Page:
Is this the classic head switch with feedback to adjust the output voltage? This kind of voltage regulator has been around for a long time, and is extremely common in embedded devices. You have the head switch there anyway for power collapse, just add some control to the gate voltage. Not terribly efficient, but you get increased R and so decreased V squared over R. Better than no regulation for small increase in area over what you had already (A big head switch).

Perhaps it's yet another case of Academia "discovering" what someone in industry figured out a long time ago...

Now if it's a easy to fabricate buck converter, it might be interesting... we have to have those off-die. But I think fabricating those capacitors and inductors isn't easy.

Just to clarify my research.. (0)

Anonymous Coward | more than 3 years ago | (#35350608)

I am Wonyoung Kim, the PhD student who designed the chip mentioned in the article. I heard my work was mentioned in slashdot and wanted to clarify several points.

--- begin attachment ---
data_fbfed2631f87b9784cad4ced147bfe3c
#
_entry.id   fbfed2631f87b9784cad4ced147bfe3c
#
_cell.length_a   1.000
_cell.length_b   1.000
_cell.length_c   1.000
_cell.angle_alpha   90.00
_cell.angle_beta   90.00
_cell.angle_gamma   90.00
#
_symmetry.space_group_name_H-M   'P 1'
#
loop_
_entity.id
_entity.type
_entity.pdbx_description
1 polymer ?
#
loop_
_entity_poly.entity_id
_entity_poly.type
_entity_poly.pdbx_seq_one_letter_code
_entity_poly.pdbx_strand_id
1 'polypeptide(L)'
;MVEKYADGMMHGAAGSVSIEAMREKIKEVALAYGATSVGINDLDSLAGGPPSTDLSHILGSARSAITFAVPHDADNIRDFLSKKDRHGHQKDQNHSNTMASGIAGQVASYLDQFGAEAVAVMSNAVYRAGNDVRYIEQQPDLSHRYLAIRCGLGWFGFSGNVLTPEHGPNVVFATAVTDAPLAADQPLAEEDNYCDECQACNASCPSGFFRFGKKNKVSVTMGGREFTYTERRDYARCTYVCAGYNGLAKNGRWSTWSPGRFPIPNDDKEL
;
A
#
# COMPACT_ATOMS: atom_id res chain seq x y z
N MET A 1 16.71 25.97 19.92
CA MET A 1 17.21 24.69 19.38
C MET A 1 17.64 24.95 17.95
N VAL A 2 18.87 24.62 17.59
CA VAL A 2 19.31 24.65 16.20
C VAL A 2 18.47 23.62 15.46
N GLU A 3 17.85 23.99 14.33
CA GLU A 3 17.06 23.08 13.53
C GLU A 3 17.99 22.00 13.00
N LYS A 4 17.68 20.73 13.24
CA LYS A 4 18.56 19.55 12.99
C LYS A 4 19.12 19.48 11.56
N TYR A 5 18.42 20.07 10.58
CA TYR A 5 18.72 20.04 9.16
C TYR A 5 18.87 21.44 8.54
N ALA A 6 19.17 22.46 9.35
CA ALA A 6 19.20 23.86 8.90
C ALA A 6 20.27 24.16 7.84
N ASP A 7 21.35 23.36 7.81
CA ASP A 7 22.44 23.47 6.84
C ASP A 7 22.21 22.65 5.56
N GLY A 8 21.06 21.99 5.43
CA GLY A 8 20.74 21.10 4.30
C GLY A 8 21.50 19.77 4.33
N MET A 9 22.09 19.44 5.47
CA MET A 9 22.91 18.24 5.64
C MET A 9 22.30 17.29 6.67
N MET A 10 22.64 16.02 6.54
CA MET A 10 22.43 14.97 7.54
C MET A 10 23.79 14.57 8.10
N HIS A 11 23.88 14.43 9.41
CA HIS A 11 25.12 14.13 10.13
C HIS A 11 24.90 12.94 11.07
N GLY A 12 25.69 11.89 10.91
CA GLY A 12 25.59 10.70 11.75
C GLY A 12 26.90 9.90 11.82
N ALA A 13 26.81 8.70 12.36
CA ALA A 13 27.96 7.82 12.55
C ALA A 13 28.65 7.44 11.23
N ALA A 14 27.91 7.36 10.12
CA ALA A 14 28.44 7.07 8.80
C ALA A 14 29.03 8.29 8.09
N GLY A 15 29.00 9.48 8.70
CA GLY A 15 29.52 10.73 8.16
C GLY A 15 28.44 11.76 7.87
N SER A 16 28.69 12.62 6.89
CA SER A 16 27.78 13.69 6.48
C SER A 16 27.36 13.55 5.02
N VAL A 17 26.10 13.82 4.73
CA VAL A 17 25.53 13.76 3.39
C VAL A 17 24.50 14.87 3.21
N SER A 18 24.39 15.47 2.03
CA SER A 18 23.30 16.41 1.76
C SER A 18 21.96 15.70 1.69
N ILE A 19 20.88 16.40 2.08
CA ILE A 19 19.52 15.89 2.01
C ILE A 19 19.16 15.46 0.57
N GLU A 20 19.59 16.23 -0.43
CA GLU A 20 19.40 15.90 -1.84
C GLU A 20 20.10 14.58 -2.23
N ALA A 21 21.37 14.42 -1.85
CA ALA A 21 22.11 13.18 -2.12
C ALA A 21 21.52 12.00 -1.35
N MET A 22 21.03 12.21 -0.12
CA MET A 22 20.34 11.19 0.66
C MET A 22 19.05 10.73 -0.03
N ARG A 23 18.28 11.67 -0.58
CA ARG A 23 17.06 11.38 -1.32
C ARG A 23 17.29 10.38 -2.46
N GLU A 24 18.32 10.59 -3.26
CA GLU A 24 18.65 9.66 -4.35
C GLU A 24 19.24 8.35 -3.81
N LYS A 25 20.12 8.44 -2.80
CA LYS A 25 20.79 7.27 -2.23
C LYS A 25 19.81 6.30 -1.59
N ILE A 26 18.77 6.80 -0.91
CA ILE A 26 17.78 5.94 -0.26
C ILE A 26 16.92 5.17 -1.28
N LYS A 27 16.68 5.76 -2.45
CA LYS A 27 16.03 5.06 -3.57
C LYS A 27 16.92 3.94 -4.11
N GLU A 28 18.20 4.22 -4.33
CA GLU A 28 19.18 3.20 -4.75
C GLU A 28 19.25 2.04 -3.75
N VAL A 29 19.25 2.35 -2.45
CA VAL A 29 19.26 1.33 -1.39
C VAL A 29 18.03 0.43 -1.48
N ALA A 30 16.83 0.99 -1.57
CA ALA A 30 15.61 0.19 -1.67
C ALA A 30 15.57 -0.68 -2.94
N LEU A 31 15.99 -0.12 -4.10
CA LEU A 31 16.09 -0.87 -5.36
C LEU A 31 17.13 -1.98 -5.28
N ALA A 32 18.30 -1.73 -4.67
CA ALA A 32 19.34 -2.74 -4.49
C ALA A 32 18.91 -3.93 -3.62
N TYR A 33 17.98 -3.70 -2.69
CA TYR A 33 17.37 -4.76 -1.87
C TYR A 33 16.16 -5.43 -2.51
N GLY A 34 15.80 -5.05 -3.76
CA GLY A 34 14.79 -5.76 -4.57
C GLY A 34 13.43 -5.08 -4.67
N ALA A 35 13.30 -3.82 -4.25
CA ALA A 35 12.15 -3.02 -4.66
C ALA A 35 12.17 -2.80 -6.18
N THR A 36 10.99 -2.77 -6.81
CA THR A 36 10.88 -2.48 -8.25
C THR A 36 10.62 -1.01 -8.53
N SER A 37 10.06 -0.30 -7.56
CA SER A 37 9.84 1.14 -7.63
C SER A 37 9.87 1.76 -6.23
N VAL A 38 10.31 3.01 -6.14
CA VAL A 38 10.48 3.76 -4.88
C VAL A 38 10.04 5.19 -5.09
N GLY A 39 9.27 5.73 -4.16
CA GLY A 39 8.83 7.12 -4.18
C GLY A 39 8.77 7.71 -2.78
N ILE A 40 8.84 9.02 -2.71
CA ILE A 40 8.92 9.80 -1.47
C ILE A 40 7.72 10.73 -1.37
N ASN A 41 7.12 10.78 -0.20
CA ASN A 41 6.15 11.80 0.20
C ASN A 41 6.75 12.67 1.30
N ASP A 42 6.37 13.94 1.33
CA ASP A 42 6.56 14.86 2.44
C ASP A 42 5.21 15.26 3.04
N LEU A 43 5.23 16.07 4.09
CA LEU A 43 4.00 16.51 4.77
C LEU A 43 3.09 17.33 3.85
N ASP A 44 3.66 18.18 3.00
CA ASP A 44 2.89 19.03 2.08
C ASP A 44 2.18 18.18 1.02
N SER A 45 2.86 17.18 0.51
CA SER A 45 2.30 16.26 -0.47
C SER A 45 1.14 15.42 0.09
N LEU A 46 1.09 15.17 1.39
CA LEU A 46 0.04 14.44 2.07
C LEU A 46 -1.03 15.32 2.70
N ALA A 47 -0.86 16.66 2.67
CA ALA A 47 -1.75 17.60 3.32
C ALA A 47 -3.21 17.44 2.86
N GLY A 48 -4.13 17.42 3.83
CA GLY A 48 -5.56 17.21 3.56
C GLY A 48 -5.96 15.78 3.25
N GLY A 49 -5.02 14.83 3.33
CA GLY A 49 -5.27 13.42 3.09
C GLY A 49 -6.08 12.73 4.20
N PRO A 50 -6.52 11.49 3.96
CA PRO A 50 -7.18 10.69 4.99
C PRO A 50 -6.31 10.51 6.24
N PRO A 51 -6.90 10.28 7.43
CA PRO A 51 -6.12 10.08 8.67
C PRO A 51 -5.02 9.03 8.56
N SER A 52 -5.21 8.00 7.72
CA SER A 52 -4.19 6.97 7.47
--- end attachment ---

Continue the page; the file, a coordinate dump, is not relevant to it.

- Per-core voltage control is not an old thing. Intel and AMD both do per-core frequency control, but not voltage control. Multiple cores share a single voltage in their processors. There is an opportunity for additional power savings if the voltage is controlled at a per-core basis to track per-core frequency changes.
- My design is not a linear regulator. It is a "3-level" DC-DC converter that is a hybrid between the buck and switched-capacitor converters. It uses a flying capacitor to enable a much smaller inductor than the buck, which is important for on-die integration.
- This chip is not the first to present the "3-level" design, but the first 3-level converter to integrate everything (including inductors and capacitors) on a single die.